A lion looks for an easy victim. Distracted, caught by itself, perhaps weak or injured. A human predator is no different. Criminals look for the exact same thing. They want a target that’s easy to get close to and seems unlikely to put up any significant resistance. 

For this drill, It’s important you don’t just pick a person out, but understand why you could attack them easily. What could you tell them that would make them less of a target?

Now, be honest with yourself. Do you do any of the things you would tell them to avoid? Sometimes it’s hard to see bad habits in our own actions. It’s often easier to see others make a mistake, and then decide how we can avoid making the same one. 

Seeing the world through the eyes of a “criminal” helps you make discoveries about your habits you may not notice otherwise.

Drill 5: The “Where would I choose” drill

This final drill can be done on its own, and it also works great when practiced alongside drill #4. It can be practiced whether or not anyone else is around. In fact, you could even do this self defense drill at home, or sitting in the parking lot waiting on your spouse to finish shopping.

The “where would I choose” drill relates directly to fringe areas. If you aren’t familiar with the term, you’ll need to read up on fringe areas before doing this drill. 

As you go about your daily routine, pick out the best area to attack someone. An alternative would be picking the worst place. For either situation, make sure you describe to yourself why it would or wouldn’t be an ideal area.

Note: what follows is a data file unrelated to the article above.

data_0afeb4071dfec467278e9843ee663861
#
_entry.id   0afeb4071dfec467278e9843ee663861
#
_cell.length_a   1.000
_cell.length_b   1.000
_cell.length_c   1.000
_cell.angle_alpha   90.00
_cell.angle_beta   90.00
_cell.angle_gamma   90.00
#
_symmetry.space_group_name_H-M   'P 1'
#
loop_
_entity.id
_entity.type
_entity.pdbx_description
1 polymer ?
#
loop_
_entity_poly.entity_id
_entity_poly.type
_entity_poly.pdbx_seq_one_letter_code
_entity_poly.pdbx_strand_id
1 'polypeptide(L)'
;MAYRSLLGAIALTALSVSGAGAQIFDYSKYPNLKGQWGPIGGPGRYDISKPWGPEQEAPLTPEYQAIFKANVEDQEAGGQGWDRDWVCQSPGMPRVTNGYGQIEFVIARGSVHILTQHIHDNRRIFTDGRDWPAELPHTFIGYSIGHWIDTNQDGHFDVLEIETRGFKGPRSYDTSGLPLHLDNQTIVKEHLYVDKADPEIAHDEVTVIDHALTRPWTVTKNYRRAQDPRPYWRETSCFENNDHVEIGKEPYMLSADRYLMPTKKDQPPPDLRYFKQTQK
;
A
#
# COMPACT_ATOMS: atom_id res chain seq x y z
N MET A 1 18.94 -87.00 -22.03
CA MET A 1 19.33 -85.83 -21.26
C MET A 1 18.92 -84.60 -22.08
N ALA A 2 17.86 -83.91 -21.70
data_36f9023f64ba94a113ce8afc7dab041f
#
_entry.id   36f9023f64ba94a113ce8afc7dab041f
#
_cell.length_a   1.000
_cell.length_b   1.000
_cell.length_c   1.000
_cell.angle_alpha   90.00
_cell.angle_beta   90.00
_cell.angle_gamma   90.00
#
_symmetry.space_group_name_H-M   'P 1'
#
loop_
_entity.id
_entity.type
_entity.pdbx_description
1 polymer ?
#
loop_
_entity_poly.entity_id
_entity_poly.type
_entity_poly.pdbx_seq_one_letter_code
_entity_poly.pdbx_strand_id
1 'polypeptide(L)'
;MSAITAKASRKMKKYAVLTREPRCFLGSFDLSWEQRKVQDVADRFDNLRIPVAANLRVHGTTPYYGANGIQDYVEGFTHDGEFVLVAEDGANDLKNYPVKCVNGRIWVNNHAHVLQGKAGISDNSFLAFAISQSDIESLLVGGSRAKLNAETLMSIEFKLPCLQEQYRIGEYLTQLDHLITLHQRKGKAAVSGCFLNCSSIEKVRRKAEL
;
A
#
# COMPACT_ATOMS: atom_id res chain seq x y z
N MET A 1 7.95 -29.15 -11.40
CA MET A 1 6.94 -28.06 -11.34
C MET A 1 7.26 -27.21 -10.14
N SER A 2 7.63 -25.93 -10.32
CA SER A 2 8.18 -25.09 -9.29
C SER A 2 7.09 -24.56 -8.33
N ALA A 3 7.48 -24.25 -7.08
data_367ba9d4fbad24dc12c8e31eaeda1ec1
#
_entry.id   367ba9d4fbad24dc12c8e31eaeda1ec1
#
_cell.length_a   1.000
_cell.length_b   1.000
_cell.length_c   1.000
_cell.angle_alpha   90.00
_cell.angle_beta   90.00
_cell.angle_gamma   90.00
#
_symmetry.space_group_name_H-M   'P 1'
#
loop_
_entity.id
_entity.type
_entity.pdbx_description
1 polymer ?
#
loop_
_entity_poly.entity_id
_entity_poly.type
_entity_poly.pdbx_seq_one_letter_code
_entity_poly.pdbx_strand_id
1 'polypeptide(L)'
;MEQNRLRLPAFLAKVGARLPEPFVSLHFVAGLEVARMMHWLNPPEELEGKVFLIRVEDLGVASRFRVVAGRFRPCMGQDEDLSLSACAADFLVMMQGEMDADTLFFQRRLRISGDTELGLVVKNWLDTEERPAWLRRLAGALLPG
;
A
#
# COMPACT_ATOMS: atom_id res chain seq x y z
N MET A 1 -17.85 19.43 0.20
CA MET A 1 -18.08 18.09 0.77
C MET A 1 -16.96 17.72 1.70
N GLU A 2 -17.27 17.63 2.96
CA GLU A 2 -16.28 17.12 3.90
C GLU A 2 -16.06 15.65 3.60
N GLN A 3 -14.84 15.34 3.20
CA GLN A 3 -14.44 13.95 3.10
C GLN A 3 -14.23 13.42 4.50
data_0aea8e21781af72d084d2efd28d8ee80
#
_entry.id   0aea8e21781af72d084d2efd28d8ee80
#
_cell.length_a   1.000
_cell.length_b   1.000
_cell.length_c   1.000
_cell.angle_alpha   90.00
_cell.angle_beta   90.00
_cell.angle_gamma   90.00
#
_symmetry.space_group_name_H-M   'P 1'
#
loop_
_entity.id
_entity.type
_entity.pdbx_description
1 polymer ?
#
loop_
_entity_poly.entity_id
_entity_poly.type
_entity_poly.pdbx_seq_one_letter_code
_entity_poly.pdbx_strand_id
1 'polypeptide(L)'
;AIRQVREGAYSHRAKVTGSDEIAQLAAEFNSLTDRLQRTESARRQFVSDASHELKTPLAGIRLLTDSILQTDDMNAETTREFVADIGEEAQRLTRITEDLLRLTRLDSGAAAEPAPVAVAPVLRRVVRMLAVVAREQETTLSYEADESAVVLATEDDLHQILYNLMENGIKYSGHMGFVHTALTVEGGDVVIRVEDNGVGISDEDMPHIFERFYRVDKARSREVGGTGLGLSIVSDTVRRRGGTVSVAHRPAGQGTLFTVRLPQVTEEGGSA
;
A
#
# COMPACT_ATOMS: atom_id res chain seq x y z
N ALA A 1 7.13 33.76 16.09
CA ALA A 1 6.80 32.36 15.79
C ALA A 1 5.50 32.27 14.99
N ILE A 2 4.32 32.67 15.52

An abandoned building isn't automatically a crime area- criminals need targets and time.
A fringe area gives criminals access to targets, and time.
Photo by Lewis Roberts on Unsplash

Even if you’re stuck at home, you can think about areas you frequently pass through. Which ones would make good or bad target zones? 

What would make a bad area good, or a good area bad? In other words, if you’re sitting in a parking lot and there aren’t any people around, is it a good target zone if you were a criminal? What time of day or change of circumstance might make it a better area for a criminal?

Remember, for a fringe area to be a good target zone, it must present targets and time. 

Think a little more deeply than only whether or not it’s a potential crime area. What would make it a good place for you as a criminal, but bad for your intended victim? How might your target get away from you? What could you do to prevent that?

Like with drill #4, sometimes it’s hard to look at ourselves and pick out ways we could improve. But looking at a situation through the eyes of someone else- in this case a criminal- allows us to take a different view of our own habits.

Summary

If you’ve ever found yourself wondering how you can practice self defense on your own, these five drills are a great start. The best self defense skill is awareness. That means not only awareness of your surroundings, but awareness of your own strengths and weaknesses as well.

Most of these drills are discussed in our women’s self defense classes, but they aren’t women’s self defense drills. They’re useful for anyone who wants to improve their own safety. It’s often hard to spot our own bad habits, so a couple of these drills allow us to study the actions of others through the eyes of a criminal, and then apply what we learn to our own actions.

By practicing these five drills on a regular basis, you’ll automatically increase your own awareness, prep your brain for action, learn your weak points, and find what you can do to improve them– resulting in keeping yourself safer.

Now it’s your turn. Leave a comment below telling us what insights you discover.

Featured image by Markus Spiske on Unsplash

Leave a Comment

Your email address will not be published. Required fields are marked *